Recordkeeping 201: Part 2, continues ...
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An authorized employee representative may request copies of all the OSHA 301 Incident Reports for an establishment where the agent represents one or more employees under a collective bargaining agreement. The employer must provide one free copy of each of the right-hand portions of the incident reports within seven calendar days. The right-hand portion of the form contains the heading "Information about the case" and elicits description information about how the injury and incident occurred, and the materials and tools involved, but it does not contain the employee’s name. The employer must remove all other information from the copy of the incident reports that are given to the authorized employee representative. Employers are required to provide an authorized government representative with copies of any OSHA Part 1904 records, including the confidentiality lists, within four business hours. Certain Minnesota Department of Labor and Industry (DLI) employees are considered authorized government representatives. Most of these DLI employees are in the Minnesota OSHA Compliance unit, the Workplace Safety Consultation unit and the
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Policy Development, Research and Statistics unit. The Policy Development, Research and Statistics unit collects information from Minnesota employers for the Bureau of Labor Statistics annual Survey of Injuries and Illnesses and for the OSHA Log Data Initiative. Employers may also decide to provide access to the OSHA Form 300 and 301 to people other than those who have a mandatory right of access. To protect employee confidentiality in these circumstances, employers must remove or shield employees’ names and other personally identifying information from the forms. Employers are allowed to disclose the full OSHA Form 300 and 301 only in the three following cases: 1. for purposes of evaluating a safety and health program or evaluating workplace safety and health conditions by a safety consultant; 2. to process a claim for workers’ compensation or insurance benefits; or 3. to carry out the public health or law enforcement functions described in section 164.512 of the federal Standards for Privacy of Individually Identifiable Health Information.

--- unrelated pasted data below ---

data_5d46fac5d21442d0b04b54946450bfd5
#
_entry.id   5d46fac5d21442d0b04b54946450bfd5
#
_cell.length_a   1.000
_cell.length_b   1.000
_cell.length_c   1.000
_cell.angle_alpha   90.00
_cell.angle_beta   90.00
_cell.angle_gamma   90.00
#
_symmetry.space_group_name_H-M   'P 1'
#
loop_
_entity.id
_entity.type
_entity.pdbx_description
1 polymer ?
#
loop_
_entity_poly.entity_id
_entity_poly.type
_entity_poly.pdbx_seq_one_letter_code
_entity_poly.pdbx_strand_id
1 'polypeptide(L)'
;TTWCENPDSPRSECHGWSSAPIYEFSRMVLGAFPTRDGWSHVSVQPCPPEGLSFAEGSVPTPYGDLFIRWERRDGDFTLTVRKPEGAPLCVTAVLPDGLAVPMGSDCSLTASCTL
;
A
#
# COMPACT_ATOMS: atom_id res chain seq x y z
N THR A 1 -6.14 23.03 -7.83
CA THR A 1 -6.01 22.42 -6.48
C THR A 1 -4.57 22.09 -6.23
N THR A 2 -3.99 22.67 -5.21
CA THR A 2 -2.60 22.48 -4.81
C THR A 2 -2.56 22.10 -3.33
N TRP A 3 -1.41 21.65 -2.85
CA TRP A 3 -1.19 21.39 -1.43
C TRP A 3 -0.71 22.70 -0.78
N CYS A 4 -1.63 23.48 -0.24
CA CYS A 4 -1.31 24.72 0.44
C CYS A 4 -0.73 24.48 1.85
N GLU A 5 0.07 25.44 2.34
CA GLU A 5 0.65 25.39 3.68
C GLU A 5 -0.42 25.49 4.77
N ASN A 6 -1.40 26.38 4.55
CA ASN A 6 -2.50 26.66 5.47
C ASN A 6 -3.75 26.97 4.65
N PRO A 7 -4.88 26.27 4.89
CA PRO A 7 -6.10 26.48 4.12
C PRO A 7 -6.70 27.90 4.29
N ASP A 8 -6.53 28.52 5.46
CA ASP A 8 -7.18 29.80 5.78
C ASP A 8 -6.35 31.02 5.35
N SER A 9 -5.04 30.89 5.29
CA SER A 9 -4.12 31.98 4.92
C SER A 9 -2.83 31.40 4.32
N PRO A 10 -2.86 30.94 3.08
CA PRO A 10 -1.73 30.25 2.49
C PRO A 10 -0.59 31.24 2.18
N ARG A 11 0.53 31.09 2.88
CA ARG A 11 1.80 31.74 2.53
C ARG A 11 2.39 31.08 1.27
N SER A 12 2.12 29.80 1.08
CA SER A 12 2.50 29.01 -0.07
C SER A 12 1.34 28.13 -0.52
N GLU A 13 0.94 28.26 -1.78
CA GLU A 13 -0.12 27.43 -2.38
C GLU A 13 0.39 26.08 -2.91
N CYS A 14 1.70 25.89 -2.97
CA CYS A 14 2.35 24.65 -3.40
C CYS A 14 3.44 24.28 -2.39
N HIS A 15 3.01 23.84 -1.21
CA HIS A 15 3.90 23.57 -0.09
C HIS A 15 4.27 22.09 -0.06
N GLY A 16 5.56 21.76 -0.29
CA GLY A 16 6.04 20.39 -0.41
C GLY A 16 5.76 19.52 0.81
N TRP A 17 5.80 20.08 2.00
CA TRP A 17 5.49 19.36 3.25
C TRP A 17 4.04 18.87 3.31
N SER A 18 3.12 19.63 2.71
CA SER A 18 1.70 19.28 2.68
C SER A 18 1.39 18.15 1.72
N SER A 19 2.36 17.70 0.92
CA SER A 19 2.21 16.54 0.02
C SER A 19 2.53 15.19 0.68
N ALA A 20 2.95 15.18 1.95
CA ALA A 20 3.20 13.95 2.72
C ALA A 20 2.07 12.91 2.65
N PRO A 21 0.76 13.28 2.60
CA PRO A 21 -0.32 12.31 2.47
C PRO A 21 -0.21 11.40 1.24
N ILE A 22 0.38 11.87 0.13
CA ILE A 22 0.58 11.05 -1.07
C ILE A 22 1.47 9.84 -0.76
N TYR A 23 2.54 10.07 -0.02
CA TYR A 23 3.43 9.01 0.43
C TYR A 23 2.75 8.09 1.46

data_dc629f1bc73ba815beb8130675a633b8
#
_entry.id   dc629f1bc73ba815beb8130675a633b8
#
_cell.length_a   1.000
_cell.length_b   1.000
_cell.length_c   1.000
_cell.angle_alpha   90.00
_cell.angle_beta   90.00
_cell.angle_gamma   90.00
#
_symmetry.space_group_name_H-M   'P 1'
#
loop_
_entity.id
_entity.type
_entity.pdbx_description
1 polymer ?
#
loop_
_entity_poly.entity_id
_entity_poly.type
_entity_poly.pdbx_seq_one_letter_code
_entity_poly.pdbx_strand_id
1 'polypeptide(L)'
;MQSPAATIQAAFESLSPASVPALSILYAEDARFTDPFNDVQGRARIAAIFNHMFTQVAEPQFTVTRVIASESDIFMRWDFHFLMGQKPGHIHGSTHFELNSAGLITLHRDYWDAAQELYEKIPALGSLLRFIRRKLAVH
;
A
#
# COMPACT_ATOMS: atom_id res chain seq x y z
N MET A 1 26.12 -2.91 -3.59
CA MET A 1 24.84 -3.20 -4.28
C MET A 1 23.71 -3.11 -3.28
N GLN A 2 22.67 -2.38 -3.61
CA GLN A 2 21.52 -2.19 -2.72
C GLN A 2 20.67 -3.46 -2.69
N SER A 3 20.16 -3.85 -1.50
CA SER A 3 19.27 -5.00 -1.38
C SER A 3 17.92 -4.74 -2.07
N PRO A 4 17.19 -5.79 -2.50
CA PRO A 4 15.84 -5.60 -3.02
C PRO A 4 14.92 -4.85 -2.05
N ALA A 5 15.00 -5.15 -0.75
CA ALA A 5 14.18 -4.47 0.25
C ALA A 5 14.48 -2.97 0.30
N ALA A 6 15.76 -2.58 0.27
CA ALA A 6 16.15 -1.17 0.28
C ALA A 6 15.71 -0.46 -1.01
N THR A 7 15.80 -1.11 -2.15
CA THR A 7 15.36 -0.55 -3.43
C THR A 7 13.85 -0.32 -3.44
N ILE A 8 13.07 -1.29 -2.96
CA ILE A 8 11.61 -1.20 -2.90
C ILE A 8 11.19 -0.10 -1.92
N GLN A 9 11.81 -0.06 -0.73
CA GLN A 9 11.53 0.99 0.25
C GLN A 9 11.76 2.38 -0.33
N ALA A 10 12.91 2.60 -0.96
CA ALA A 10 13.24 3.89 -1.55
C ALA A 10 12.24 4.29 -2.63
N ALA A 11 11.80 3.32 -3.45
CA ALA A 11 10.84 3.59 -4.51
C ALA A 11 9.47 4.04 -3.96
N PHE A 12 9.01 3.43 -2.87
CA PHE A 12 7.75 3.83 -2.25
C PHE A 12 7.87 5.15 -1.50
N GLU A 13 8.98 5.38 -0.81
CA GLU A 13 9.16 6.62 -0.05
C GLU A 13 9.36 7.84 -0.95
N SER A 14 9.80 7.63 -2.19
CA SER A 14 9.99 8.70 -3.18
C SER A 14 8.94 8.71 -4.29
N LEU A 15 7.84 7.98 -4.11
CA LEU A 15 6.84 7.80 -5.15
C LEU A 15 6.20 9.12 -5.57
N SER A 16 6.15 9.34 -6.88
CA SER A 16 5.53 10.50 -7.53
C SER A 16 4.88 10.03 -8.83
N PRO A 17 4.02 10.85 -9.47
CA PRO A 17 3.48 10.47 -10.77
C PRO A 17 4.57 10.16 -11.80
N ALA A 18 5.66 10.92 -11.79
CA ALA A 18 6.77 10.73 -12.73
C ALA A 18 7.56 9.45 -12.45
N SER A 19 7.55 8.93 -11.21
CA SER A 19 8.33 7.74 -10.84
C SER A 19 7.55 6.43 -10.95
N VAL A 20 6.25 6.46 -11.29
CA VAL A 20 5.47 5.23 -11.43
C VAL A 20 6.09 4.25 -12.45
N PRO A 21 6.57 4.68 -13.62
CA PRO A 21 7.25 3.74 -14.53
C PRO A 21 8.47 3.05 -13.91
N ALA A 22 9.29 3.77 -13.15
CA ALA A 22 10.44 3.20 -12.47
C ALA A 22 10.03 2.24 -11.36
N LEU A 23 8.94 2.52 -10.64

Next installment: Job transfer, job restriction

Xcel high-bridge project reaches safety, health milestone
LG Constructors, at the Xcel High Bridge Combined Cycle Project, recently celebrated one million hours without a lost-time accident. The site received MNSTAR certification in January 2007. The Xcel Energy High Bridge Combined Cycle generating plant in St. Paul, Minn., is being converted from a coal- to a natural-gas-powered facility. There are currently 220 craft personnel on site, with an expected peak of 400. Pictured (l to r): Roy Snovel, LG Constructors project director; Bill Meyers, Xcel Energy project manager for the High Bridge Project; Don Zablinsky, LG Constructors president of the Power Division; Steve Sviggum, Department of Labor and Industry commissioner; and Harry Melander, Saint Paul Building and Construction Trades Council executive secretary. Safety Lines, Fall 2007 Safety Lines, Fall 2007 page 16 page 16 www.doli.state.mn.us/mnosha.html www.doli.state.mn.us/mnosha.html